If you’ve got a post that you only want promoted during certain times, you can pause and resume a promoted post anytime. I’ve included the video below, but given some of the questions that readers have had regarding last week’s unrolling of promoted posts, I’m afraid some of you will find this video scant of answers you’re looking for.
Nothing on in the video or the FAQ, which is now available, suggests that the posts you choose to promote will float near the top of the news feed the way a Twitter promoted tweet appears. Instead, by all estimations, it appears that the post will simply be inserted into your followers’ news feeds in the chronological order that it was posted. So yes, infer that if your follower has 1,000 friends or so, it’s possible that the post you paid money to promote could get drowned out in the news feed somewhat quickly. We sent an email to Facebook to clarify where and how exactly the promoted post will appear in a follower’s newsfeed, but as of writing this we haven’t heard back.
When the Promote feature first started appearing last week, the payment scale was paired with the estimate of users you could reach with each monetary value. I won’t explain that all over again here, but if you missed it, check out the previous article about Facebook’s promoted posts.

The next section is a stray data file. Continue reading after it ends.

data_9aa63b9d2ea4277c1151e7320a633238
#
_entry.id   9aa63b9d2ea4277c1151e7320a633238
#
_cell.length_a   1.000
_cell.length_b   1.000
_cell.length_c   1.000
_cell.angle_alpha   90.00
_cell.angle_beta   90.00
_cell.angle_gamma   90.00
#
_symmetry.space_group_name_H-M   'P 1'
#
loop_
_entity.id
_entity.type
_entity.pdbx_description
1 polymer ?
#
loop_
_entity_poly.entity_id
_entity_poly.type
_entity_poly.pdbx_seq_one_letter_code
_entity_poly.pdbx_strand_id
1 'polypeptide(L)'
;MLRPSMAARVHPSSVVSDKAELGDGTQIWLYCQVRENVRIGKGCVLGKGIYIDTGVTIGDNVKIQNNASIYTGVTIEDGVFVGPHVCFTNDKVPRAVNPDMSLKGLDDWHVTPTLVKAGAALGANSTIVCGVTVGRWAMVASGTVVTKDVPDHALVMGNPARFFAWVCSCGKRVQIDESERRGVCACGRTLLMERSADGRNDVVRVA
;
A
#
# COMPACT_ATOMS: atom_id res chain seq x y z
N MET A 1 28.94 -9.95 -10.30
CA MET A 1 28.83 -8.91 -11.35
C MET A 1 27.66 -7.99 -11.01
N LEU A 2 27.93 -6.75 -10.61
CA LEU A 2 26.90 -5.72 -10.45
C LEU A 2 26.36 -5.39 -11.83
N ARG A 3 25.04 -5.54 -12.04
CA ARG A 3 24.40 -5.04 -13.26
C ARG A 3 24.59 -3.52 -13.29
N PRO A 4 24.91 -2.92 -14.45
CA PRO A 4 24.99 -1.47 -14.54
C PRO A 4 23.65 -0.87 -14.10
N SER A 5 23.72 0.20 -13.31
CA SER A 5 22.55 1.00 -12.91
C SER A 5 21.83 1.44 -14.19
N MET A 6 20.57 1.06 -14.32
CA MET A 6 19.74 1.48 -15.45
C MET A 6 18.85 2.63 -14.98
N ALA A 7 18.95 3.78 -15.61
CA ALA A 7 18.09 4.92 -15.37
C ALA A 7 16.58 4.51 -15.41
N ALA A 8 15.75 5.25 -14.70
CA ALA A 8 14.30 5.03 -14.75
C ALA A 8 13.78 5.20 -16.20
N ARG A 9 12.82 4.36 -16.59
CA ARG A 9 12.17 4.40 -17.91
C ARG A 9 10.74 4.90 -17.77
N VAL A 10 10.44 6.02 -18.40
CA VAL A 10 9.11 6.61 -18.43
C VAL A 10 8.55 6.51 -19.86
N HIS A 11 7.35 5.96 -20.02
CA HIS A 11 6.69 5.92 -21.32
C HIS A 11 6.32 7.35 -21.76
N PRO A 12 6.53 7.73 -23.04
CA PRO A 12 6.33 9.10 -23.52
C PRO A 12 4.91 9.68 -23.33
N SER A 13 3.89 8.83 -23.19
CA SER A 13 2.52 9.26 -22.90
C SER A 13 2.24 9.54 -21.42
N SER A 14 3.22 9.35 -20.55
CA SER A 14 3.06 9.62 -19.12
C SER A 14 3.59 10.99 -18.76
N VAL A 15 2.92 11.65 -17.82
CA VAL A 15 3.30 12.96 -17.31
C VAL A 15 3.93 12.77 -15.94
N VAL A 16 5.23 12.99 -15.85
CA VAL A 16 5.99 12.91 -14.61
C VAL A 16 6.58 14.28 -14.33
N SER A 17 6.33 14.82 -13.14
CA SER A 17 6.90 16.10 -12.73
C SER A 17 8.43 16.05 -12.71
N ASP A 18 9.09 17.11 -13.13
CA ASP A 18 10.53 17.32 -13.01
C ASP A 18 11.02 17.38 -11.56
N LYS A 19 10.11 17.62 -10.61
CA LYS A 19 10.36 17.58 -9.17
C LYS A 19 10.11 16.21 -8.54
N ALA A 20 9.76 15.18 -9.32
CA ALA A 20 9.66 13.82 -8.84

One new tool that I’ve noticed since the promotion tool appeared on WebProNews’ Page is the statistical information at the bottom of each post. In the lower left-hand corner, you’ll see the number of people reached and what percentage of your fans that number represents.
By either hovering over or clicking the number of people reached, you’ll see a breakdown of how people saw the post. In the example provided, you’ll see how many people were reached organically, virally, and paid.
I’m throwing in this example from Facebook to illustrate what the graph looks like with all three types of reach.